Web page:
Rodney Reed Should not be Executed


Christi: Thirty-five minutes past the hour now. We have several big stories for you in today’s legal brief, including growing calls to spare the life of a Texas death row inmate. Now, here’s the thing. Rodney Reed has been on death row for more than 20 years. He’s scheduled to die on November 20th, but lawmakers and celebrities are calling for a second look at his case.

Prosecutors say the evidence is overwhelming that he murdered 19-year old Stacey Stites, but Reed’s advocates argue he didn’t get a fair trial, pointing out that he was convicted by an all-white jury. Kim Kardashian West and Rihanna are among the celebrities calling for the governor of Texas to spare his life. And more than two million people have signed a petition online.

Criminal defense and constitutional attorney Page Pate with us here. And I understand there’s this bipartisan of 26 Texas lawmakers that’s asking the governor to delay the execution.

Page: Right.

Christi: Do you expect that to happen based on what they’re saying? Because there’s DNA questions here, too, right?

Page: Well, there is. There is not a lot of evidence that he committed this crime. There’s a lot of evidence that he had a consensual relationship with her. The DNA evidence only points to that. It does not point to him as the actual murderer.

Governor Abbott of Texas does have the opportunity, under Texas law, to stop it, to say, “Look, for 30 days I’m gonna put a hold on this execution, I’m gonna stay it, allow the Board of Pardons and Parole,” the clemency folks in Texas, “to look at the case and decide if we want to grant him clemency.” To move forward with the execution at this point, with all of these questions out there, with all of this new evidence, just seems really irresponsible.

Christi: Yeah, because you’re not talking about keeping somebody in prison for the rest of your life. You’re talking about killing them.

Page: That’s right. You can’t undo that once that sentence is carried out.

Christi: So, is there any DNA evidence that could claim him innocent?

Page: I don’t think so. I think what we have in this case is clear evidence that someone else committed the crime. Apparently, there was an individual who had a relationship with this woman at the time. He was upset that she had a relationship with Mr. Reed. He had, after that point, been convicted of another sexual assault, sentenced to 10 years in prison. All of that evidence pointed to him as the initial suspect, but that didn’t come out during the trial.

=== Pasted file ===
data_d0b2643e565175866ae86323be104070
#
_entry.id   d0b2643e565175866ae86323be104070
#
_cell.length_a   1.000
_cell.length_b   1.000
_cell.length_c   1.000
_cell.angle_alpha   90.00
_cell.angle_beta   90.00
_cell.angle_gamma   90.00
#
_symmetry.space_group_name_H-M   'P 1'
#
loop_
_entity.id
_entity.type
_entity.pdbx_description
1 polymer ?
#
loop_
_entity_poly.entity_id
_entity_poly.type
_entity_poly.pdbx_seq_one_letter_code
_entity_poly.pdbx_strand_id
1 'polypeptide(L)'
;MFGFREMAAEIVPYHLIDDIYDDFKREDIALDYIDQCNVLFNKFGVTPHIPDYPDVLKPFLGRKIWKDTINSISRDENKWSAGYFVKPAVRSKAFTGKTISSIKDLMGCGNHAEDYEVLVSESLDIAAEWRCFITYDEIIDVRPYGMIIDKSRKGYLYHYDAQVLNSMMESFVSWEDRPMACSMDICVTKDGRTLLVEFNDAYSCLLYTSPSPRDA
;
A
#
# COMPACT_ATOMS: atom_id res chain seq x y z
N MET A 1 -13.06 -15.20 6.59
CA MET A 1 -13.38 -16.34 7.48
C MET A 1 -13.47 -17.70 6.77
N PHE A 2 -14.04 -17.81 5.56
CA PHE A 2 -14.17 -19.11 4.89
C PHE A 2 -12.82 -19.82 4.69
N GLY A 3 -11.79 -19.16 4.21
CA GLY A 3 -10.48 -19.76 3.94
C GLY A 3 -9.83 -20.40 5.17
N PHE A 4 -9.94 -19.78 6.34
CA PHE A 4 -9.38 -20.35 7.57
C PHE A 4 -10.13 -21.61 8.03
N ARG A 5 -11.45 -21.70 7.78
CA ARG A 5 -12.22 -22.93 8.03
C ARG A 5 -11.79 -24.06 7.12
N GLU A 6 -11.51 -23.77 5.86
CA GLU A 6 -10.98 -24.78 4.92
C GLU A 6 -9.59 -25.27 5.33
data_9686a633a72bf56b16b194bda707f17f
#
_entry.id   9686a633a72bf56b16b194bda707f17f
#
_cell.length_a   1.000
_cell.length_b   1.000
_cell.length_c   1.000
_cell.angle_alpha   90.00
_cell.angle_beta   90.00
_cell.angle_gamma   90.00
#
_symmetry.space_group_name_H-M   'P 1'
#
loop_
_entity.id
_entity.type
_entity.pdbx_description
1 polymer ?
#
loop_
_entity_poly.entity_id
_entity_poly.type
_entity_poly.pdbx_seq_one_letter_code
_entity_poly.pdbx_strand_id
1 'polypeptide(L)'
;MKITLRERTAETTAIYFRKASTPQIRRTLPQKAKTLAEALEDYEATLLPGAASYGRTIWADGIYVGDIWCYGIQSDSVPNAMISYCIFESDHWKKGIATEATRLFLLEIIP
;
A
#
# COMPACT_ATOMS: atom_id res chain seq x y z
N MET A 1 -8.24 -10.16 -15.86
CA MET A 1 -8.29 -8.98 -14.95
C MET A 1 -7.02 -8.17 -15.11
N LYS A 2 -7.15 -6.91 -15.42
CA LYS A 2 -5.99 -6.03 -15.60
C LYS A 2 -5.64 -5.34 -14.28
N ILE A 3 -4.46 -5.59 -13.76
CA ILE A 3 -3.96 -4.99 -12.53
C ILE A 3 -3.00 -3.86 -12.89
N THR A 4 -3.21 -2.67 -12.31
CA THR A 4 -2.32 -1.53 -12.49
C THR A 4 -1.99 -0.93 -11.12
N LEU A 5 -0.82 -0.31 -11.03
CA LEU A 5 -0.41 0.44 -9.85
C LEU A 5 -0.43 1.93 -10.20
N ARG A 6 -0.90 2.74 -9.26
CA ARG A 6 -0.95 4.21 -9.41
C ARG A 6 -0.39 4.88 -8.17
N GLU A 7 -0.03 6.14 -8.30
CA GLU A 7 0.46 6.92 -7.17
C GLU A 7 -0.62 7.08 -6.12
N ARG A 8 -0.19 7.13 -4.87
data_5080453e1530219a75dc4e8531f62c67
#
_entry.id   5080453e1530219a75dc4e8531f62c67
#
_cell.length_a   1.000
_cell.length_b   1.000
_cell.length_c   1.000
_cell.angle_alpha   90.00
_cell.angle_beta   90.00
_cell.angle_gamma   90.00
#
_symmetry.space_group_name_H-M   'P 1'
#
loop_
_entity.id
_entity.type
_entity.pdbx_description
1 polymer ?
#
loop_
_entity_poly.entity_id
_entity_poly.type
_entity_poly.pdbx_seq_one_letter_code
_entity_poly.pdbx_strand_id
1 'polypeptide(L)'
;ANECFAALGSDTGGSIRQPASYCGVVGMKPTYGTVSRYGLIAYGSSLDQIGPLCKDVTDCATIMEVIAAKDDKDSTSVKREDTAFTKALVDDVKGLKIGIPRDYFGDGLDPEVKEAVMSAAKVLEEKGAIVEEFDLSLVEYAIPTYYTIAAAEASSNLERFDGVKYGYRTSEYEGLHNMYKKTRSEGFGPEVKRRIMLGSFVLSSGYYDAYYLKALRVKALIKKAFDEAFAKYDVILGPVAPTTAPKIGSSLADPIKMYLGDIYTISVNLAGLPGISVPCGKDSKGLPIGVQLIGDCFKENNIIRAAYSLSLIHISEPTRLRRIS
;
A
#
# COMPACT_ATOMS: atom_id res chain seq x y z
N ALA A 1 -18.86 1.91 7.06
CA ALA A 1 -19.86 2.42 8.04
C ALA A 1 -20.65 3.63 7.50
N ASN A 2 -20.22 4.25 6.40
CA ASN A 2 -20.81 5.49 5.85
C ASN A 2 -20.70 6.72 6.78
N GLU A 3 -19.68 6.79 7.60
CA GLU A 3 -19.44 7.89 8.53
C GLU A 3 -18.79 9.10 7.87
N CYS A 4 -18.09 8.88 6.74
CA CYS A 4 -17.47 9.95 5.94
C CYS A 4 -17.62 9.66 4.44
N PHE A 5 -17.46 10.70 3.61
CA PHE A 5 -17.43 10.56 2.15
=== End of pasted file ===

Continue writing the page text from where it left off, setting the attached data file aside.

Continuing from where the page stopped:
And so, people have said, “Look, for him to have a fair trial, for Mr. Reed to actually have the opportunity to show that there is evidence that someone else did this, we need to put a hold on this and allow him to go back to court.”

Christi: All right. We’ll see what happens. Let’s talk about the college wrestling referee who now says he complained to Ohio State’s wrestling coaches about sexual misconduct by one of the athletic department’s doctors, but they did nothing about it, he says. One of the coaches at the time was current Congressman Jim Jordan. The referee is at least the second person to publicly say he directly told Jordan about alleged inappropriate behavior by Dr. Richard Strauss.

Congressman Jordan has denied knowing about any of the allegations. I know the lawsuit notes Jordan isn’t even listed, really, as one of the OSU employees with authority to take corrective action, but does that mean anything for Jordan at this point?

Page: I don’t think so. I mean, hundreds of people have now come forward and said that they were abused by Dr. Strauss. It is unimaginable that the people who were close to the athletic department, including someone like Mr. Jordan who was an assistant wrestling coach, just didn’t know about it. I mean, it’s just hard to believe.

And in fact, Ohio State had an independent investigation done, and that investigation found that people within the administration should have known about it, should have done something about it. So there are a number of lawsuits that eventually will work their way through the courts and I…

Christi: And they’re strong?

Page: Yes, absolutely. And they’ve claimed Title IX violations, which, in a sexual assault case, may seem a little odd. But Title IX protects students from sexual harassment. And that’s exactly what these allegations are about.

Christi: And we should note that the doctor actually committed suicide, I think…

Page: Yeah, 2005.

Christi: …back in 2005.

Page: Yeah.

Christi: Yeah. Let’s talk real quickly, too, about this one. Ten years and an order to pay more than $270,000 in restitution. This is the sentence handed down to a restaurant manager in South Carolina convicted of beating and torturing a black, intellectually disabled employee. Now, the cruelty didn’t end there.

Bobby Paul Edwards pleaded guilty to forcing his employee to work more than 100 hours a week without pay, as physical and verbal abuse went on. I mean, it’s a disgusting crime, Page, when you look at this and you think about what this poor person went through. Is 10 years enough? That’s the question a lot of people are asking.

Page: Well, I mean, the judge certainly had the discretion to give that sentence. That was a sentence that was legal in the case. But appropriate, I think given these facts, I mean, it sounds like slavery. It sounds like a horrible crime. In South Carolina, a crime like this, aggravated assault, can carry a much tougher sentence than what he received. So I am somewhat surprised by that.

Many people will say this is the type of case where we should support jury sentencing. Have the case go to trial. Then let a group of jurors, people from the community, decide what the sentence should be. That still happens in Texas. Not in South Carolina.

Christi: All right. Page Pate, always appreciate your insight.

Page: Thank you, Christi.

Christi: Thank you for being here.